Not far from the RV park is Granville, one of the most charming little towns you’ll find anywhere. It’s like one of those Norman Rockwell paintings: historical, New England style houses; tree-covered hillsides interrupted by the occasional church steeple; inns; a few boutique shops, and small restaurants with sidewalk dining.
We ate lunch at the Buxton Inn, Ohio’s oldest continuously operating inn. The historic building opened in 1812 as a way-station and stagecoach stop. Reputed to be one of the most haunted inns in the area, we didn't have any sightings during our stay. I was sure I had died and gone to heaven. Here we were, enjoying a really excellent lunch in an amazing inn located in quaint town…with brilliant yellow and orange leaves wafting down from the huge old trees that line the property. Ahhh….this is the life.
After visiting the historical society’s museum, we learned that it wasn’t always so peaceful in Granville. It was here that anti-slavery citizens (abolitionists) had a nasty conflict before the Civil War with locals who supported slavery. Ohio was a Union state, and most people didn’t like slavery. And yet, some folks didn’t like the idea of interfering with what was going on in the South.
Granville eventually became an important stop on the Underground Railroad, so I’ll likely include it in my book about where to go to see towns, houses, and sites that were part of the route used by escaped slaves who were making their way north to Canada. Darned to luck…we’ll HAVE to go back to Granville next year. Oh, and for anyone who attended U. C. Berkeley, the world-famous historian and publisher, Hubert H. Bancroft for whom the Bancroft Library at Berkeley was named, was born in Granville. I located a particularly interesting story about his family’s involvement assisting slaves with their northern journey, something else I’ll need to follow up on during our next trip here.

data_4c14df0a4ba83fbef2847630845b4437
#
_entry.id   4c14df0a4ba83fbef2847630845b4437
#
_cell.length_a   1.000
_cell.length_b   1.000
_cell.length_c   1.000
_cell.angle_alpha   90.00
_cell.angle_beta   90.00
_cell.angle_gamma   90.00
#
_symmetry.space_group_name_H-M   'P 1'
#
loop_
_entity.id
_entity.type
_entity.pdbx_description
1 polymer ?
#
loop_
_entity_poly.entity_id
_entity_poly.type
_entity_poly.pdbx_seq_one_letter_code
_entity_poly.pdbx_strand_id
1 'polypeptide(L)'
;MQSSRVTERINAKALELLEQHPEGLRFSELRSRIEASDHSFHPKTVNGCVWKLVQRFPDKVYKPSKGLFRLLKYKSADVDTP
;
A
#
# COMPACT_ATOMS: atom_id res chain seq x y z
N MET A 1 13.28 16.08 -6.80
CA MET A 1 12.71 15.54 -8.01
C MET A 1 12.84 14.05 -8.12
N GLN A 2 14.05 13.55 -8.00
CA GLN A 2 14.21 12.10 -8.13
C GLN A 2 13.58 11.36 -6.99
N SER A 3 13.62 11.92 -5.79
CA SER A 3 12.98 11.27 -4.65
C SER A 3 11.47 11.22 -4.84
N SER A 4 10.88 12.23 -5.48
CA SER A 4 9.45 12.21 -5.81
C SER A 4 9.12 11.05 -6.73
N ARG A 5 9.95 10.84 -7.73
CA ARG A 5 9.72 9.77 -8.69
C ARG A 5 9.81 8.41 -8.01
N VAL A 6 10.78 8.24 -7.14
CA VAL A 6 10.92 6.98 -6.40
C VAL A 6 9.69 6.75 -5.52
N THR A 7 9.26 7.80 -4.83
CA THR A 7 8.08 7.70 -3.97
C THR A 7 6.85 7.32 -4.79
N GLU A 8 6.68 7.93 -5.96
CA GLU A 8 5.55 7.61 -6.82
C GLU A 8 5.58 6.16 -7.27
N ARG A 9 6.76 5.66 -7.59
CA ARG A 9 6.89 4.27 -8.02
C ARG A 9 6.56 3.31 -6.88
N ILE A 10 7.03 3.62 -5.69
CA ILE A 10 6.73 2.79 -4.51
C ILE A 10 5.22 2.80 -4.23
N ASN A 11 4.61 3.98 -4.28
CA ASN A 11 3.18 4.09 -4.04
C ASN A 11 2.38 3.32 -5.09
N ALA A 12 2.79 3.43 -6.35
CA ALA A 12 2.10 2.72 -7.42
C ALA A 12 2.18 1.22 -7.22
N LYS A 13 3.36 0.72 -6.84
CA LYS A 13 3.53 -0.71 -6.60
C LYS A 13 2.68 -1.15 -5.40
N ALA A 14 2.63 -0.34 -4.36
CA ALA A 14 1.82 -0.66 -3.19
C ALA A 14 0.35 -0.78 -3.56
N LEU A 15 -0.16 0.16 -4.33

The weather changed in the afternoon, and it began to rain. We spent the rest of the day snuggled inside the RV with hot cocoa, some goodies, and a nice dinner. I’m finally getting the knack of cooking in a postage stamp size kitchen and simply adore the combination microwave and convection oven. I haven’t cooked anything fancy, mind you, but I may attempt to bake something next week.
Tomorrow, Rick and I will meet with Dr. Dick Shiels, the university and Newark Earthworks historian, who will take us on a tour of the Great Circle. Rick took lots of photos, which will be on the next Blog entry. Hope you’ll stay with us!